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Published January 18th, 2012
Orinda Weighs Blight vs First Amendment
Laurie Snyder

Signs - visual clutter or free speech? This question was on the minds of the Orinda Planning Commission recently as it discussed amending the City's Sign Code to ensure that area signage will not diminish the community's character - an issue made thornier since the American Civil Liberties Union of Northern California (ACLU) advised City leaders in 2010 that their efforts to avert the proliferation of temporary signs were unconstitutional.
"To prevent visual clutter, the Ordinance No. 10-05 only permits one temporary sign on a residential property without a permit," according to the detail-rich staff report available on the City's web site: www.ci.orinda.ca.us. This ordinance also "restricted the placement of temporary signs in the public right-of-way to Tuesday, Saturday and Sunday between the hours of 8:00 am and 6:00 pm and only in residential districts."
Those regulatory specifics, among others, did not sit well with several Orindans during the 2010 campaign season, prompting the ACLU to advise the City:
"This severe limitation on Orinda residents' right to engage in political speech violates the First Amendment. Speech through residential signs is a 'venerable means of communication ... the Supreme Court has accordingly afforded it a high level of First Amendment protection." The ACLU also noted that "the court invalidated [a Virginia] ordinance that was in fact more permissive than Ordinance 10-5."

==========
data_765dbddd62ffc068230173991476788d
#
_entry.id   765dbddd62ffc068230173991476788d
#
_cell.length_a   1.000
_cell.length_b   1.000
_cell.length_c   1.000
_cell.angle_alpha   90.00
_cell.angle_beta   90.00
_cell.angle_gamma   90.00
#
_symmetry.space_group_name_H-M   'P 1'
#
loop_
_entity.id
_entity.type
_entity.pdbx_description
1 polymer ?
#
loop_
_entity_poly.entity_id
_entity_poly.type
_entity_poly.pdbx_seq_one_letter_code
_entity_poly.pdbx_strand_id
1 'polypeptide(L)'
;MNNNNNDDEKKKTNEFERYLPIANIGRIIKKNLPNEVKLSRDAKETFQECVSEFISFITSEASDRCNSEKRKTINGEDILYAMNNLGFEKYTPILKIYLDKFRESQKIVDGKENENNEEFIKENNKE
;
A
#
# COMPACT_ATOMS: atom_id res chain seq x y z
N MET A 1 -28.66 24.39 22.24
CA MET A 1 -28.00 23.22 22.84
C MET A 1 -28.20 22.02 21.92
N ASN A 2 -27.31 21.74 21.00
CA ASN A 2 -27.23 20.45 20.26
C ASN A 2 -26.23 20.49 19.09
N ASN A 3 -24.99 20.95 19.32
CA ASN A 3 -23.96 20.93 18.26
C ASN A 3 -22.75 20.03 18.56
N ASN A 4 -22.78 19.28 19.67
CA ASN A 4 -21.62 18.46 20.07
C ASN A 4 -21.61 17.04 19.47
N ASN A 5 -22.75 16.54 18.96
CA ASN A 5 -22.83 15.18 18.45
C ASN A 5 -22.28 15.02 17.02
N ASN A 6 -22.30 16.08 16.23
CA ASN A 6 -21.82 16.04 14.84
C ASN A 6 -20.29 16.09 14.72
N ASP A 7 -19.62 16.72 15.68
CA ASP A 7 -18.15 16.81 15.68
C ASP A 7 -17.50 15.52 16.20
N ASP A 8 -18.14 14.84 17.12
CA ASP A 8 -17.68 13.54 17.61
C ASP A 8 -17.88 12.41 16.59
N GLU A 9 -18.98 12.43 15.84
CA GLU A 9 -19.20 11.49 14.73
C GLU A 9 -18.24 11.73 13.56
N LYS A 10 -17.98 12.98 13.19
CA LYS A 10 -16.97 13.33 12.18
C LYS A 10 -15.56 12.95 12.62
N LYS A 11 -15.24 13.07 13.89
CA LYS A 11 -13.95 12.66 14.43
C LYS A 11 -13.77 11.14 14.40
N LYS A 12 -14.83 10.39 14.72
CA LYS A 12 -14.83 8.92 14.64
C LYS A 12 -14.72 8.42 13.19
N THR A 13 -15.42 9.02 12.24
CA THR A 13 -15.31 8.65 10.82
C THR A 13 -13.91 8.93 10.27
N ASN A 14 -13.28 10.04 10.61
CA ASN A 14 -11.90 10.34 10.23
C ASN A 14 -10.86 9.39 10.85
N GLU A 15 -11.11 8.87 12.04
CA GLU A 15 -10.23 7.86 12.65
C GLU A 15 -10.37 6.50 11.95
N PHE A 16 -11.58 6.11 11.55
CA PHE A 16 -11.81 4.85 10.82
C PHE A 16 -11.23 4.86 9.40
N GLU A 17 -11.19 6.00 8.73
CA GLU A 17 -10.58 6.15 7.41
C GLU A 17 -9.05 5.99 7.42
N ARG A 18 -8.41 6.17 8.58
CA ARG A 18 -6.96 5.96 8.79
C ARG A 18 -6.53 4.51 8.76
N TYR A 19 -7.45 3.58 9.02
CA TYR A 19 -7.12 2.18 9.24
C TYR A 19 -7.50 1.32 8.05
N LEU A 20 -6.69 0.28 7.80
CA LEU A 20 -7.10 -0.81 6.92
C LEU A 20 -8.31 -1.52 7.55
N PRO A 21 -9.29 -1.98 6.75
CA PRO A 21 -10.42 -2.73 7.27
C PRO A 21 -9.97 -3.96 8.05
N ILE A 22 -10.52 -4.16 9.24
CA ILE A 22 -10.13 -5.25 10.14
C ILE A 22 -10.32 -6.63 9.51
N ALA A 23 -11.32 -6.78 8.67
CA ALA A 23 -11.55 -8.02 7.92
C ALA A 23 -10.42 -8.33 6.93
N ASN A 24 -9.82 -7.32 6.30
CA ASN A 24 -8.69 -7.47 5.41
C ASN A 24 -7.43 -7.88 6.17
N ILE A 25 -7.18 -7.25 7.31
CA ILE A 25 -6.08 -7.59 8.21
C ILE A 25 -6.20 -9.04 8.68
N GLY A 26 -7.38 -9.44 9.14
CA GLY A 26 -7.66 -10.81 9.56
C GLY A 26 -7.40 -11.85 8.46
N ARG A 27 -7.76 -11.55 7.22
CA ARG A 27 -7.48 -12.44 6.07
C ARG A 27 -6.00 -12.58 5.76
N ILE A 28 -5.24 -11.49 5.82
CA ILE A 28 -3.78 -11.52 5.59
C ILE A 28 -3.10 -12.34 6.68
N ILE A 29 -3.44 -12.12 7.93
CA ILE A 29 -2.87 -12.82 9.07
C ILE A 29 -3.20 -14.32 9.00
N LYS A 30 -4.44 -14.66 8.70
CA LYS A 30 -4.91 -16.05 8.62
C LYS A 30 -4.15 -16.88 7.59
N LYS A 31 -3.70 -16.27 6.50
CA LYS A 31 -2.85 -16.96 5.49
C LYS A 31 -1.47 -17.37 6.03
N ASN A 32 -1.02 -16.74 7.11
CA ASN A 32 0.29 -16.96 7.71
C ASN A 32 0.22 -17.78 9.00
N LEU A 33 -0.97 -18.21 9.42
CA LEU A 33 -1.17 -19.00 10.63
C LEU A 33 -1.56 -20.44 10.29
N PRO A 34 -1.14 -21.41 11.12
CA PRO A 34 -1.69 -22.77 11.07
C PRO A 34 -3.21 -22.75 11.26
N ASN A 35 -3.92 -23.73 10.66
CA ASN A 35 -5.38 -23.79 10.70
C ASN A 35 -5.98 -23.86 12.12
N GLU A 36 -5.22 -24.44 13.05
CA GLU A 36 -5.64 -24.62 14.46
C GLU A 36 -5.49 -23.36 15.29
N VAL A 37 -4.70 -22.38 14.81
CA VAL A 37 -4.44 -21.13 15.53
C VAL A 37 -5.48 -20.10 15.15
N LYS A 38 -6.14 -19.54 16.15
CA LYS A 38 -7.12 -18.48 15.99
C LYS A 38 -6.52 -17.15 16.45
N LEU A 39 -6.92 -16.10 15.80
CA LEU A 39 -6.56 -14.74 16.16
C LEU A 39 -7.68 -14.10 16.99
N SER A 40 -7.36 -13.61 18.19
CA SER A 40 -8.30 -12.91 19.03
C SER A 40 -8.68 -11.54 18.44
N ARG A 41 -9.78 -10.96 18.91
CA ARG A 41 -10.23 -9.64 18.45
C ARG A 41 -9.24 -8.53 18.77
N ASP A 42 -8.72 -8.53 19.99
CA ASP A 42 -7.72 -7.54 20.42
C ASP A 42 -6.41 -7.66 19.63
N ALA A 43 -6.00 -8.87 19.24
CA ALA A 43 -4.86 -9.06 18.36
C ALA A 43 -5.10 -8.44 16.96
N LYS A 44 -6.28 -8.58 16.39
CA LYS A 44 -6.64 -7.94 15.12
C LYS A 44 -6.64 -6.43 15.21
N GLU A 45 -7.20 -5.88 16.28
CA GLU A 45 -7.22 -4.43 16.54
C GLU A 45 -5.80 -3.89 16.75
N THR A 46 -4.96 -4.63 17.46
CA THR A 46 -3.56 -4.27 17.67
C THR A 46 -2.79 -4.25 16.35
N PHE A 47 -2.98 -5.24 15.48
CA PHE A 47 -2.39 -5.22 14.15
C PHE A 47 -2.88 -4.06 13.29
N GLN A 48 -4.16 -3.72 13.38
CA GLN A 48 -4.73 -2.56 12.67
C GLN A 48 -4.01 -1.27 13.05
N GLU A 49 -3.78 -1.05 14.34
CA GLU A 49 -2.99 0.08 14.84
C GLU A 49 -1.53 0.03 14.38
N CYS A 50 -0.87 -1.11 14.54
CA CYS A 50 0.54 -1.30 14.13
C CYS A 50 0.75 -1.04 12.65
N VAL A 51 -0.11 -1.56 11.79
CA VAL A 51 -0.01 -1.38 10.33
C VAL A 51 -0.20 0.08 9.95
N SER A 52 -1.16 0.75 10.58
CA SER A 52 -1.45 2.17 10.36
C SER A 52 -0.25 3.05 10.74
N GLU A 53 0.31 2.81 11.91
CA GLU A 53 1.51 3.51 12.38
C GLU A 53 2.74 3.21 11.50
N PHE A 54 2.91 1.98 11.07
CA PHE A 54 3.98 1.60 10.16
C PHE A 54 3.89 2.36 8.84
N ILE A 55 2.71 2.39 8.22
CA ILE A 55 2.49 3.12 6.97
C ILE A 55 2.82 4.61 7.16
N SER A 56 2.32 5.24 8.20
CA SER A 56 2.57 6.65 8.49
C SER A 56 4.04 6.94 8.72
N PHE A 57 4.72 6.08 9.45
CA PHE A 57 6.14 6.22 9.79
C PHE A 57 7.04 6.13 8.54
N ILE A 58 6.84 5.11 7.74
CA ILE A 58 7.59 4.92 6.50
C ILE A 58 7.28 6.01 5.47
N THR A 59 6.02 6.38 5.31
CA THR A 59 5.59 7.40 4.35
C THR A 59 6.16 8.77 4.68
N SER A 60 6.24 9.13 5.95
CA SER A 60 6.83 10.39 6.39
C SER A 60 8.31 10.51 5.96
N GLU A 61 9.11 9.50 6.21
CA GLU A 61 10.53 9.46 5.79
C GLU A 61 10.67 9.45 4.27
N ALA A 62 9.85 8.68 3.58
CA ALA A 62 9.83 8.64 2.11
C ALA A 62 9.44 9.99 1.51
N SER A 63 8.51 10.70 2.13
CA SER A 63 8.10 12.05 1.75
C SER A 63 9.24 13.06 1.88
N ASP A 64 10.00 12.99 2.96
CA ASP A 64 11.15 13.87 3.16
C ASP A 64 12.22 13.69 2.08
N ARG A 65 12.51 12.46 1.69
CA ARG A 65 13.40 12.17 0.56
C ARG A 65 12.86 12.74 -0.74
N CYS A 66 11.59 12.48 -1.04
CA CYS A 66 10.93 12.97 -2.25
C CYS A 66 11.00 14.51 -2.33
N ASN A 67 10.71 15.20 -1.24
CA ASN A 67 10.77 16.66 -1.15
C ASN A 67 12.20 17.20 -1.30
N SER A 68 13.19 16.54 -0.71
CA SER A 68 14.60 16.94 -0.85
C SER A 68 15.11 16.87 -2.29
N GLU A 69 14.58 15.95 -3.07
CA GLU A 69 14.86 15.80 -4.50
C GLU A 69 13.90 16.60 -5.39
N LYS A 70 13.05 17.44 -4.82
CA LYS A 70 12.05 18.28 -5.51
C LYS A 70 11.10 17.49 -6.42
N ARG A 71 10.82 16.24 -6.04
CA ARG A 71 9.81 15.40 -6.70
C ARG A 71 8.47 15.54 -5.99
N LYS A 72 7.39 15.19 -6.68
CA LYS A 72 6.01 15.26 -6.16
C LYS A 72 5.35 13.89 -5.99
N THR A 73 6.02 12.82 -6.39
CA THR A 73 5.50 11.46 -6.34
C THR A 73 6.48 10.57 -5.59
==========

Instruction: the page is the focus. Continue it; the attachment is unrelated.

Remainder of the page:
In response, the City Council directed staff to draft new regulations. Those were presented to the Planning Commission on January 10. The proposed ordinance would create a new one-day sign category and place temporary signs in a separate category including sandwich boards and other signs for political campaigns, garage sales, and real estate.
For temporary signs in the public right-of-way, reads the proposed ordinance, "any number of portable temporary signs can be posted at the eight key intersection [sic] designated by the City" - as long as those signs comply with 13 general restrictions relating to the signs' size, construction and design, and location. Content would not be regulated for non-commercial signs.
Planners were mindful of the need for businesses to advertise and expressed support for the free speech process, but were also concerned about the possible implications of Council's decision to allow the unlimited placement of signs in designated areas, citing not only the potential visual impact to public and private property but also the possibility that backers of a single political candidate or ballot initiative could actually hinder freedom of speech because they would be permitted to take over a public right-of-way to exclusively promote one candidate or issue.
The City Council will formally review the draft ordinance at its February 7 meeting.


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